A day after his team was officially eliminated from postseason play, Nationals manager Matt Williams was forced to deal with two of his most high-profile players fighting in the dugout.
With the game tied 4-4, Bryce Harper - the favorite to win the National League Most Valuable Player award - lifted an easy fly ball to left. As Jeff Francoeur eased underneath the ball, Harper jogged down the line reaching the bag before heading for the first base dugout. Nationals closer Jonathan Papelbon was leaning against the upper railing, apparently yelling at Harper, “Run that out.”
Harper shouted back at Papelbon and the argument continued as Harper made his way down the steps into the Nats dugout. With the two standing face-to-face, clearing spitting profanity at each other, Papelbon lunged at Harper, clenching his left hand around the young slugger’s throat.
When the ninth inning began, Nationals manager Matt Williams decided to send Papelbon back to the mound. The veteran reliever subsequently surrendered a go-ahead two-run homer to Andres Blanco before he exited as boos showered down from the stands at Nationals Park.
Williams addressed the brouhaha after the 12-5 loss.
“Well, certainly there is a lot of testosterone flowing among young men competing,” Williams said. “What I can tell you is this: This is a family issue and we’ll deal with it that way. There was an altercation in the dugout and we’ll leave it at that.”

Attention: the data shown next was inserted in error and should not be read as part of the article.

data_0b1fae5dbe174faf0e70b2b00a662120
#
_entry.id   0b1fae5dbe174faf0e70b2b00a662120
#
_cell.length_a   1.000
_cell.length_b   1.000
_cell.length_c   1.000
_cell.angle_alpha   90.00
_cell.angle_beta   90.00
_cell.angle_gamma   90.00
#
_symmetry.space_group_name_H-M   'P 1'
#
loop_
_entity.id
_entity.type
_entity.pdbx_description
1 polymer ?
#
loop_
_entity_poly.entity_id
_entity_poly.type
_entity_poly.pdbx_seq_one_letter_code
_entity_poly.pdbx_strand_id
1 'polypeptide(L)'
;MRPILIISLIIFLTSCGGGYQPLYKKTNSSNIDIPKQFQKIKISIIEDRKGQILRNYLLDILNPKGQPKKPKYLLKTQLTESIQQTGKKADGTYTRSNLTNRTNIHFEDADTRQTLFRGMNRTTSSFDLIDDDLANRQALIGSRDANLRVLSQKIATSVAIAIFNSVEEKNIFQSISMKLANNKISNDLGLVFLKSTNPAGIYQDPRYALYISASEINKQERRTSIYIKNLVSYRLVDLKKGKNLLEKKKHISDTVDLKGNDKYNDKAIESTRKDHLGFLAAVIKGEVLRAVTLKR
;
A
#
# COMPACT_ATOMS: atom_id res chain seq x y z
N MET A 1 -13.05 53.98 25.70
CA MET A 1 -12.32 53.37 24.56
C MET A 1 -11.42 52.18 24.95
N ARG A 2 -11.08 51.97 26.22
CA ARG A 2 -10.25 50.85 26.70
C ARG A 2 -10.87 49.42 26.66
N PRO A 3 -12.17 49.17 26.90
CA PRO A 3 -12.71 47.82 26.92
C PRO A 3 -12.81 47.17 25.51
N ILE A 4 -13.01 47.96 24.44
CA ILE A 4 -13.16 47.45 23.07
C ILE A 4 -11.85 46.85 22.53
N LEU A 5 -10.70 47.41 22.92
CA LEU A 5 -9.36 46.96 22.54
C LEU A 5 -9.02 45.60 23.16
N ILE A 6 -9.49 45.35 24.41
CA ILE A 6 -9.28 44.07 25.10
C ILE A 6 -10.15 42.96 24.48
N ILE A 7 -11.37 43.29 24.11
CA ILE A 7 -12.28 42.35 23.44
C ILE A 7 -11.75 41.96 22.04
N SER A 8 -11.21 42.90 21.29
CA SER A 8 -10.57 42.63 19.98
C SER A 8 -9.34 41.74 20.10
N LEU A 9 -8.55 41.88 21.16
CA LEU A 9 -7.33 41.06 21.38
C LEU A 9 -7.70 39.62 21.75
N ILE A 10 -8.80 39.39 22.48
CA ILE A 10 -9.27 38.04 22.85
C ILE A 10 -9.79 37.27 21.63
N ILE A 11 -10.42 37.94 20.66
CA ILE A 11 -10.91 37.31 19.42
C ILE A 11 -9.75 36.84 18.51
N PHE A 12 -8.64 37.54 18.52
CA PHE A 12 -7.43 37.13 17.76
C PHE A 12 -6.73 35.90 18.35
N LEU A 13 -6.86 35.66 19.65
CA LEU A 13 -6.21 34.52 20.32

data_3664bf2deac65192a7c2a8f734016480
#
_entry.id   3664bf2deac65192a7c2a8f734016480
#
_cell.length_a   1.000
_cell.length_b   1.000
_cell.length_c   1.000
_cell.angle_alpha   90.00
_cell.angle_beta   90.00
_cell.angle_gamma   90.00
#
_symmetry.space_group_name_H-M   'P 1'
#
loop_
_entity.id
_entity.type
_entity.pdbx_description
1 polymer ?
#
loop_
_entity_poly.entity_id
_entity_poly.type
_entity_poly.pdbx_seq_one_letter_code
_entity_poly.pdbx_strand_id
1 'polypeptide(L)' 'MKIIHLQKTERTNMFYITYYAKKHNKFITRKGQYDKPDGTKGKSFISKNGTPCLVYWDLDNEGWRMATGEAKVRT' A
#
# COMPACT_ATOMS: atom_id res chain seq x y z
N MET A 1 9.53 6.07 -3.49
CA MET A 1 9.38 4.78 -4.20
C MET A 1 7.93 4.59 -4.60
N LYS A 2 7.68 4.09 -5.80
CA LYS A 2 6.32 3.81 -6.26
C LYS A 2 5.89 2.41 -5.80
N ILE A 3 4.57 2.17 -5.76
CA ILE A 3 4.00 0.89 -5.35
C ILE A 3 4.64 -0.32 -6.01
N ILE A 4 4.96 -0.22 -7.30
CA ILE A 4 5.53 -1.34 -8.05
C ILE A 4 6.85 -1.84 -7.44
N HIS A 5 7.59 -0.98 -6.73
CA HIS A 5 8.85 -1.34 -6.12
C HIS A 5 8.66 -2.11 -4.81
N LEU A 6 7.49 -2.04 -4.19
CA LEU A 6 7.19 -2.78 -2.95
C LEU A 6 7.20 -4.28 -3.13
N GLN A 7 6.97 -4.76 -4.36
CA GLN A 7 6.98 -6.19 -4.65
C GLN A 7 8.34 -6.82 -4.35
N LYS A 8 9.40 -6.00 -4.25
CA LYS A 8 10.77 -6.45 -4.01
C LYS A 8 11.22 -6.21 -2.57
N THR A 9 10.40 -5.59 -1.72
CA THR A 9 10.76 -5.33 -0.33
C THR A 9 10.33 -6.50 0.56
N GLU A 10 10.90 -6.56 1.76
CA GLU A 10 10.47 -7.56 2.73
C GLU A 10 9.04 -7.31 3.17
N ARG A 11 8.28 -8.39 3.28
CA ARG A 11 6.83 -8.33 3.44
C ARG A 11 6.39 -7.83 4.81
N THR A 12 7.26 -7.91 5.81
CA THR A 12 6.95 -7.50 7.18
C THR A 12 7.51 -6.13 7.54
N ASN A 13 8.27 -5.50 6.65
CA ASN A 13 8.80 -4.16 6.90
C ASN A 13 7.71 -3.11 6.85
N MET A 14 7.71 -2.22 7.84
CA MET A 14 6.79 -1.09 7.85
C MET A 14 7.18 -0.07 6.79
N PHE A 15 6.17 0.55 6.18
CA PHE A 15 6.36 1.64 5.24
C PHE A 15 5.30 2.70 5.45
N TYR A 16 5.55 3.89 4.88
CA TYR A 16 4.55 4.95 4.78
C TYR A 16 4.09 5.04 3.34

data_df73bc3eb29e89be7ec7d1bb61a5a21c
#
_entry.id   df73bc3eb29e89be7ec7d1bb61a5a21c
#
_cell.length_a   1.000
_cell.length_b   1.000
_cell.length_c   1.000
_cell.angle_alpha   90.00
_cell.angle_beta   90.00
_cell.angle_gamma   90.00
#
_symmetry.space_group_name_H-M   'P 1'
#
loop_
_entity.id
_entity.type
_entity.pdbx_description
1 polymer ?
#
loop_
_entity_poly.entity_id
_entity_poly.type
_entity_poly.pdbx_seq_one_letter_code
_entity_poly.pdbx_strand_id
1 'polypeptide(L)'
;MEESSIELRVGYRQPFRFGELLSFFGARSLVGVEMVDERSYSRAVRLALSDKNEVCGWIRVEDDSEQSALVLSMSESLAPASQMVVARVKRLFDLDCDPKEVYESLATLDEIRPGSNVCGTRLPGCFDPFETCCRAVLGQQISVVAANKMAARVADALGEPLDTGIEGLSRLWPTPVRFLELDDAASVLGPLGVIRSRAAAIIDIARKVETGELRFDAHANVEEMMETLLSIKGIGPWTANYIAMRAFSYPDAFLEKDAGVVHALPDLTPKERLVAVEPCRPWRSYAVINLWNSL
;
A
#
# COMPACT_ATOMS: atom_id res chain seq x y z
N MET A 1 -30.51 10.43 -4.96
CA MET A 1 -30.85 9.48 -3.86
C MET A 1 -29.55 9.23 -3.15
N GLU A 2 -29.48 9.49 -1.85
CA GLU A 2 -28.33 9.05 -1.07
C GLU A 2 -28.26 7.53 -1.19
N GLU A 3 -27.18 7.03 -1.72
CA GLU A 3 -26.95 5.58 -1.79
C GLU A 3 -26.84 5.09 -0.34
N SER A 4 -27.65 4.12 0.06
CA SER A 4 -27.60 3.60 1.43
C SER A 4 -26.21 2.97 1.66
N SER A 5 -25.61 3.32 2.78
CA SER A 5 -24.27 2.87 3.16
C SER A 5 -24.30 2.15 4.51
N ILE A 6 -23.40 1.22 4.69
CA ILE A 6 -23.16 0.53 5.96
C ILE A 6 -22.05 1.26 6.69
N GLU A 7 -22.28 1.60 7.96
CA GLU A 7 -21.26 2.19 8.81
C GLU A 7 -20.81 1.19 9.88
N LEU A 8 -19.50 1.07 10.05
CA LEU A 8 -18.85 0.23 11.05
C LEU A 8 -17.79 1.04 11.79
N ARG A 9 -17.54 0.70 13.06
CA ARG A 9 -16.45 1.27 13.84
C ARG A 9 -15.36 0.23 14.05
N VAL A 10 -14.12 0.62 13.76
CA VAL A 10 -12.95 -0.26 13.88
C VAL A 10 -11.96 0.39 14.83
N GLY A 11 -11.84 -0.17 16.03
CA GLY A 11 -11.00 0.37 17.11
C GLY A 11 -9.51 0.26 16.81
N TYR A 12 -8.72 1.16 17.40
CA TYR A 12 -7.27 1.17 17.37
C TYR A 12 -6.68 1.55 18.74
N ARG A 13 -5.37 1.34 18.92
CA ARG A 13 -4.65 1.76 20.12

Questioned on why he allowed Papelbon to return to the mound in the ninth, Williams chose a simple response.
“At the time, it’s a tie game,” Williams said. “That’s all I’m going to say on the matter. He’s our closer.
But it appeared that Papelbon placed his hands on Harper’s throat?
“He’s our closer,” Williams responded. “In a tie game, he’s in the ballgame in the ninth inning.”
Williams said Harper didn’t get hurt in the incident, but chose to not reveal why he was pulled from the game, calling it an “internal matter.”
Williams was named the NL’s Manager of the Year in 2014, his first season as a major league skipper. Now his job is in question and he attempts to hold his clubhouse together for the final seven games of the season.
“It’s no fun when stuff like this happens, but it does happen and you must deal with it,” he said. “So that’s what we’ll do.”
At the end of his postgame press conference, Williams was asked if he had a message for the 28, 661 fans in attendance, who were loud throughout the game on a day after his team was eliminated, but then had to witness the embarrassing mess in the dugout.
“Again, it’s competing,” Williams said. “It’s competition. You live six months with folks and you’re going to have things like this happen. We’ll fix it, we’ll deal with it and we’ll get ready to play tomorrow.”